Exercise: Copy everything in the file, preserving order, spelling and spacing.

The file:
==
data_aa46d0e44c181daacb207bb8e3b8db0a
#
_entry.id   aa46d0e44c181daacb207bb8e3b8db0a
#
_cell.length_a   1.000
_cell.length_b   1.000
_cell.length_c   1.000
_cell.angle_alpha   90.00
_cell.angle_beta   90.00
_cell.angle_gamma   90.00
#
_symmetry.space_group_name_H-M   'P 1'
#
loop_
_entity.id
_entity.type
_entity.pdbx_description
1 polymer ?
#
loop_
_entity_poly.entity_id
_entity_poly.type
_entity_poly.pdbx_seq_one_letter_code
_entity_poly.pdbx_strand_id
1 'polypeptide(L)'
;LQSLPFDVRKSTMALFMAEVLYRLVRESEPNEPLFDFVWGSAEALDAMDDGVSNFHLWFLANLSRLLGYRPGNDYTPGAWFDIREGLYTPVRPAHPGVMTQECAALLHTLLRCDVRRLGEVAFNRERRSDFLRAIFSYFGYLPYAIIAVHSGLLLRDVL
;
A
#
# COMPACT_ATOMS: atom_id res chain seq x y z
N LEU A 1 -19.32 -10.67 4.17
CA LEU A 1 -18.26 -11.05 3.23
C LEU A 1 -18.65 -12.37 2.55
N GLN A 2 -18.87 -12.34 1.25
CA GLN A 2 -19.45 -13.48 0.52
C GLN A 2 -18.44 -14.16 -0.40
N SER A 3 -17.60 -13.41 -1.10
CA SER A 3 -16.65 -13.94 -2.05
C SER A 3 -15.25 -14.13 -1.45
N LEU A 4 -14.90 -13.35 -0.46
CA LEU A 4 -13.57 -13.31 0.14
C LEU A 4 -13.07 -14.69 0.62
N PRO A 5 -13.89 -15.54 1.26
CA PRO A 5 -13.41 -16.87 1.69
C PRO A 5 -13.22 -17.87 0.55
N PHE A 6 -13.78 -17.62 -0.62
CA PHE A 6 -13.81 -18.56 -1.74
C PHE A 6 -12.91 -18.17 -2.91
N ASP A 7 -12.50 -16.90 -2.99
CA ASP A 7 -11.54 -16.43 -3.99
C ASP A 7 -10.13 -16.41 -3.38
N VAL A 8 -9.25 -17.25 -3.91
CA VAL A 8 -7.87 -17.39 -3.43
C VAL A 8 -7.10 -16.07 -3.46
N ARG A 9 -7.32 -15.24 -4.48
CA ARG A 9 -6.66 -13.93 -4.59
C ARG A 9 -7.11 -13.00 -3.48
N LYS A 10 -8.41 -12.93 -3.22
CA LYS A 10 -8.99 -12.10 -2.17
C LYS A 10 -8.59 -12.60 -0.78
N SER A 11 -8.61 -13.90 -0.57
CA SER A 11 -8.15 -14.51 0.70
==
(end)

data_aa46d0e44c181daacb207bb8e3b8db0a
#
_entry.id   aa46d0e44c181daacb207bb8e3b8db0a
#
_cell.length_a   1.000
_cell.length_b   1.000
_cell.length_c   1.000
_cell.angle_alpha   90.00
_cell.angle_beta   90.00
_cell.angle_gamma   90.00
#
_symmetry.space_group_name_H-M   'P 1'
#
loop_
_entity.id
_entity.type
_entity.pdbx_description
1 polymer ?
#
loop_
_entity_poly.entity_id
_entity_poly.type
_entity_poly.pdbx_seq_one_letter_code
_entity_poly.pdbx_strand_id
1 'polypeptide(L)'
;LQSLPFDVRKSTMALFMAEVLYRLVRESEPNEPLFDFVWGSAEALDAMDDGVSNFHLWFLANLSRLLGYRPGNDYTPGAWFDIREGLYTPVRPAHPGVMTQECAALLHTLLRCDVRRLGEVAFNRERRSDFLRAIFSYFGYLPYAIIAVHSGLLLRDVL
;
A
#
# COMPACT_ATOMS: atom_id res chain seq x y z
N LEU A 1 -19.32 -10.67 4.17
CA LEU A 1 -18.26 -11.05 3.23
C LEU A 1 -18.65 -12.37 2.55
N GLN A 2 -18.87 -12.34 1.25
CA GLN A 2 -19.45 -13.48 0.52
C GLN A 2 -18.44 -14.16 -0.40
N SER A 3 -17.60 -13.41 -1.10
CA SER A 3 -16.65 -13.94 -2.05
C SER A 3 -15.25 -14.13 -1.45
N LEU A 4 -14.90 -13.35 -0.46
CA LEU A 4 -13.57 -13.31 0.14
C LEU A 4 -13.07 -14.69 0.62
N PRO A 5 -13.89 -15.54 1.26
CA PRO A 5 -13.41 -16.87 1.69
C PRO A 5 -13.22 -17.87 0.55
N PHE A 6 -13.78 -17.62 -0.62
CA PHE A 6 -13.81 -18.56 -1.74
C PHE A 6 -12.91 -18.17 -2.91
N ASP A 7 -12.50 -16.90 -2.99
CA ASP A 7 -11.54 -16.43 -3.99
C ASP A 7 -10.13 -16.41 -3.38
N VAL A 8 -9.25 -17.25 -3.91
CA VAL A 8 -7.87 -17.39 -3.43
C VAL A 8 -7.10 -16.07 -3.46
N ARG A 9 -7.32 -15.24 -4.48
CA ARG A 9 -6.66 -13.93 -4.59
C ARG A 9 -7.11 -13.00 -3.48
N LYS A 10 -8.41 -12.93 -3.22
CA LYS A 10 -8.99 -12.10 -2.17
C LYS A 10 -8.59 -12.60 -0.78
N SER A 11 -8.61 -13.90 -0.57
CA SER A 11 -8.15 -14.51 0.70